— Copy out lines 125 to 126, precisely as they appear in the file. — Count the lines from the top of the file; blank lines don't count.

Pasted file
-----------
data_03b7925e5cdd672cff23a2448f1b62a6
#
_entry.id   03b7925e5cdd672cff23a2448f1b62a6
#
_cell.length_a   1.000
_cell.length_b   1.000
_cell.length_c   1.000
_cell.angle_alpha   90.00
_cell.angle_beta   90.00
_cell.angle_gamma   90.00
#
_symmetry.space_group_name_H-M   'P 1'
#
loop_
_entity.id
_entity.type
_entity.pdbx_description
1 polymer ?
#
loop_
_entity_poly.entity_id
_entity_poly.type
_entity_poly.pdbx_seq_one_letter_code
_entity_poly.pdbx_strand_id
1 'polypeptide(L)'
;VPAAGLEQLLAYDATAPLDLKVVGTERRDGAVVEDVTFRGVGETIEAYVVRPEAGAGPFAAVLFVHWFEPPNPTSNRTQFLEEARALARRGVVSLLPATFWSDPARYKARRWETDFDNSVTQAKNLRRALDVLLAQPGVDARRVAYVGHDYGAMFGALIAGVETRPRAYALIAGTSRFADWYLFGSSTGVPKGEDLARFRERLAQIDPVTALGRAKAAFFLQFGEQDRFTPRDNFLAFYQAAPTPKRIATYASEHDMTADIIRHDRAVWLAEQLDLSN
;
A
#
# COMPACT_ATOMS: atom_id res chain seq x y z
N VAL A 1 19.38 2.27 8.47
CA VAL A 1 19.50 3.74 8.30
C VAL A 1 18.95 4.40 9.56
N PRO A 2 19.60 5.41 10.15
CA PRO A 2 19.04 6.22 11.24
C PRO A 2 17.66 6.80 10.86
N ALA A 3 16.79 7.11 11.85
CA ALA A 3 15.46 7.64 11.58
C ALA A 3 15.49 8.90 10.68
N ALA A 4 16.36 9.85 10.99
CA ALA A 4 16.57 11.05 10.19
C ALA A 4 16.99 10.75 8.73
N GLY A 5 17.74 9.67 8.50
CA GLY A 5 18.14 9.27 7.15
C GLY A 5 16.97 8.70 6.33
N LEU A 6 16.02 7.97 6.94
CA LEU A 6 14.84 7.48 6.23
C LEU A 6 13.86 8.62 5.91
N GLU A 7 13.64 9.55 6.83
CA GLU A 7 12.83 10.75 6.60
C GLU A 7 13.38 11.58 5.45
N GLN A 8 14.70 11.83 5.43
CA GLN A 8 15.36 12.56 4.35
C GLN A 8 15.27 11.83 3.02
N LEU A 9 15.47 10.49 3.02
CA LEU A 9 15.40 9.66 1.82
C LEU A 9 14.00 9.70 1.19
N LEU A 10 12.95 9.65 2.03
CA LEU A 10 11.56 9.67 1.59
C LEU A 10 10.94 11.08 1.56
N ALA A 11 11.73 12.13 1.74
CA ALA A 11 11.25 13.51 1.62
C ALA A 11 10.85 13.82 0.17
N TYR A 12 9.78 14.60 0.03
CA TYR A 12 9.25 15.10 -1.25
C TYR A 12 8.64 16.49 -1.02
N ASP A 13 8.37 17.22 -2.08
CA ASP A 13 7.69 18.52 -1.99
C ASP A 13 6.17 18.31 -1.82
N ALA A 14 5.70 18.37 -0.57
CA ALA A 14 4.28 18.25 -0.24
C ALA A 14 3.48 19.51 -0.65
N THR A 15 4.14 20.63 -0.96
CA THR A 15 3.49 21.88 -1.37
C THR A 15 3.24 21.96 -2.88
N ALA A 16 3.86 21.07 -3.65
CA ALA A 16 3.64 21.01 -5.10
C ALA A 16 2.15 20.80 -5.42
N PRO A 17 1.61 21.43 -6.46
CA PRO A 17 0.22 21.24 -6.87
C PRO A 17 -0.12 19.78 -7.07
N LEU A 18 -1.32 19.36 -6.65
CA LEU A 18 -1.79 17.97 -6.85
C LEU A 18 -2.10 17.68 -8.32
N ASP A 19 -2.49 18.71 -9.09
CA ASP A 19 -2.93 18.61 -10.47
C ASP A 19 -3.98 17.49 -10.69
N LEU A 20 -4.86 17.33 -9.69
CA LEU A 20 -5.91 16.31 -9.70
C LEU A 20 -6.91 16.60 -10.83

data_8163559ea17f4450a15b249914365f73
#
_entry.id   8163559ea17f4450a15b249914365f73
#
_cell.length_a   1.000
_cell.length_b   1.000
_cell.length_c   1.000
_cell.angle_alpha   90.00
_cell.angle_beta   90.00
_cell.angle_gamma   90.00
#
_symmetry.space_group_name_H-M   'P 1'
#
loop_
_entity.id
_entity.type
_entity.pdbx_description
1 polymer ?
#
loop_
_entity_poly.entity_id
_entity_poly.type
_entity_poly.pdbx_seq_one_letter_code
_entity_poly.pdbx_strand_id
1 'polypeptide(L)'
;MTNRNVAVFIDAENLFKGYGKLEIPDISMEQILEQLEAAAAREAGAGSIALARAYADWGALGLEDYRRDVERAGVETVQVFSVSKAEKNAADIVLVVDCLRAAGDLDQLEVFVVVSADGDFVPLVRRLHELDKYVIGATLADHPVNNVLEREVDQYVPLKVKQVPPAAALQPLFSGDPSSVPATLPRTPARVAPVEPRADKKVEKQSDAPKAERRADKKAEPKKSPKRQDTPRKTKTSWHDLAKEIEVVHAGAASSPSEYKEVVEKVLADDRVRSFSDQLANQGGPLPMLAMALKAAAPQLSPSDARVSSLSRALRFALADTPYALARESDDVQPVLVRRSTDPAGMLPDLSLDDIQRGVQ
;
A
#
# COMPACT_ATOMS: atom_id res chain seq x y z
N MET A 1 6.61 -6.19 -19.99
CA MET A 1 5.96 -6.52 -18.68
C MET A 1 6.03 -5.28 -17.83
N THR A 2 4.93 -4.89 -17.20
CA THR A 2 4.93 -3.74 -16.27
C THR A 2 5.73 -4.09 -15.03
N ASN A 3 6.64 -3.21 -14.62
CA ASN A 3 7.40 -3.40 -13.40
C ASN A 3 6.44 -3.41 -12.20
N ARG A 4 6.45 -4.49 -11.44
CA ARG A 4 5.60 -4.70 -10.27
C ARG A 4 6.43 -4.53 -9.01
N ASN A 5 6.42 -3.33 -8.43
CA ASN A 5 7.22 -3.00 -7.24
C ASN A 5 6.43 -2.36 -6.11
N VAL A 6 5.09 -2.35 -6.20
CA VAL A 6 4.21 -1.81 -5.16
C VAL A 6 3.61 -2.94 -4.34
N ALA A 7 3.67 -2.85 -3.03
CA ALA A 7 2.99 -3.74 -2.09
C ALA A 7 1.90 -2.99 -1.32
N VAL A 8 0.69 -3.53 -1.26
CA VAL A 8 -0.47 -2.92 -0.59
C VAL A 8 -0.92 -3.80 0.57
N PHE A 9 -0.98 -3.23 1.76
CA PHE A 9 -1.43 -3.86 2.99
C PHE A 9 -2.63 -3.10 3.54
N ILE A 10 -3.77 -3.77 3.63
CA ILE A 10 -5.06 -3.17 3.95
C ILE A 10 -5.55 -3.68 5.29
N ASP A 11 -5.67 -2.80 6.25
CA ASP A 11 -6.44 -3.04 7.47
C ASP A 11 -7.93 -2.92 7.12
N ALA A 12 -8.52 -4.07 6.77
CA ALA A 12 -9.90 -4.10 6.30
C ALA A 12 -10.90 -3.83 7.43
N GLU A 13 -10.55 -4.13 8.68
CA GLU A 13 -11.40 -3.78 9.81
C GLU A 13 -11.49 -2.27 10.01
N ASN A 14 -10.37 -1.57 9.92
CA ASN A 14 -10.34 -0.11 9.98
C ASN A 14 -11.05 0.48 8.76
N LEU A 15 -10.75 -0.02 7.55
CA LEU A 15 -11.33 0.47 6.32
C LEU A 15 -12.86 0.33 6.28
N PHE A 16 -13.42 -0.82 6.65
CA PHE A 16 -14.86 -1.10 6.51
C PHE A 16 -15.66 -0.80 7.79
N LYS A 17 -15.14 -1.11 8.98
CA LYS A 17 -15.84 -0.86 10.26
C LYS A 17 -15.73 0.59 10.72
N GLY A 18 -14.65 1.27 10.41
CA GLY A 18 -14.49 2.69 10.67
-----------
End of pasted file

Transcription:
CA THR A 2 4.93 -3.74 -16.27
C THR A 2 5.73 -4.09 -15.03